Consider the following infinite game: two players, I and II, are alternating and choosing a descending sequence of subsets of $\mathbb R$ of cardinality $\frak c$, so I chooses a set $A_1\subseteq\mathbb R$, II chooses a set $A_2\subseteq A_1$, I chooses $A_3\subseteq A_2$ etc., all having the size continuum. Let $A=\cap_{i=1}^\infty A_i$. I wins if $A$ is nonempty, otherwise II wins.

Who has a winning strategy in this game?

This game was posed to me as a puzzle from a person I don't have any means of contact with anymore (so I can't ask them about this). However, I don't know whether he himself knew the answer or not (as far as I know it might be independent of ZFC or unknown) which is why I'm posting this on MO and not Math.SE (the same person has posed as a puzzle a combinatorial problem which I happened to know is open).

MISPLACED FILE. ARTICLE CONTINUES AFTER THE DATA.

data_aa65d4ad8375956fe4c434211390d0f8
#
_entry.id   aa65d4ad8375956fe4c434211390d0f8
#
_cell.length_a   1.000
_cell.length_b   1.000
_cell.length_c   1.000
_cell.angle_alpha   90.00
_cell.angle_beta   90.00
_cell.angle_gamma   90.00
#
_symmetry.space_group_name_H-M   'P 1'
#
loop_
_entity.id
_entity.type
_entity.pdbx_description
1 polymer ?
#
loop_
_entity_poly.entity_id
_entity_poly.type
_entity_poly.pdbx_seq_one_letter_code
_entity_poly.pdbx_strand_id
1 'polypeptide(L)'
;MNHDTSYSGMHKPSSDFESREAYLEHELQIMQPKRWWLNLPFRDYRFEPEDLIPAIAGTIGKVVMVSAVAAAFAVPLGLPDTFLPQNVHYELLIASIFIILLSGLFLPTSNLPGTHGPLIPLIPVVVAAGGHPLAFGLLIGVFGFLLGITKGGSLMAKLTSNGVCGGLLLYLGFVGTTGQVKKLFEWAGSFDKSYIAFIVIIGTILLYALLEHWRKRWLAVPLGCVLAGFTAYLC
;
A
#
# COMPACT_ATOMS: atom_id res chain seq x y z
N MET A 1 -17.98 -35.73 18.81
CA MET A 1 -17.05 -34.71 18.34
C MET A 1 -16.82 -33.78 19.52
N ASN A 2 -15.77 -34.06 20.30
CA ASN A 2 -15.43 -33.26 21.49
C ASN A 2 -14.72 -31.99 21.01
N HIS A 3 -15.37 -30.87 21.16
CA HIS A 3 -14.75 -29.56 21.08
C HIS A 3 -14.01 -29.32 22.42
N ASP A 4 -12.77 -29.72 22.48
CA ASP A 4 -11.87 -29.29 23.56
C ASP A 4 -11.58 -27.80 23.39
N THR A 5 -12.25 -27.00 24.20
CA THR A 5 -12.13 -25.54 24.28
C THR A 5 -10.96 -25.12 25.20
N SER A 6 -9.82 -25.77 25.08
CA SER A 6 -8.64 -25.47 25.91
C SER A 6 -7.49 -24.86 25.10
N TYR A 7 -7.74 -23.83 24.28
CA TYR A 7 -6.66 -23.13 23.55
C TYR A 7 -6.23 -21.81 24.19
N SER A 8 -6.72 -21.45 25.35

All I know is that it's consistent with ZF that II has the winning strategy: if $\mathbb R$ had countable cofinality, i.e. was a countable union of sets $S_i,i\in\mathbb N$ of cardinality $<\frak c$, then II could play on his turns $A_{2k}=A_{2k-1}\setminus(S_1\cup\dots\cup S_n)$, which would have size $\frak c$. This doesn't go through in ZFC, since there $\frak c$ has uncountable cofinality.

One can also consider the problem with $\mathbb R$ replaced by some other set, for example an ordinal. For some sufficiently well-behaved sets (not Dedekind-finite, for example) the above reasoning shows that if a cardinal has countable cofinality, I has a winning strategy. I am especially interested in the case of $\omega_1$, which is equivalent to the problem at hand if we assume CH.

I am interested in this problem both in context of ZF and ZFC, and I am willing to assume CH to resolve the original problem if it is of help there.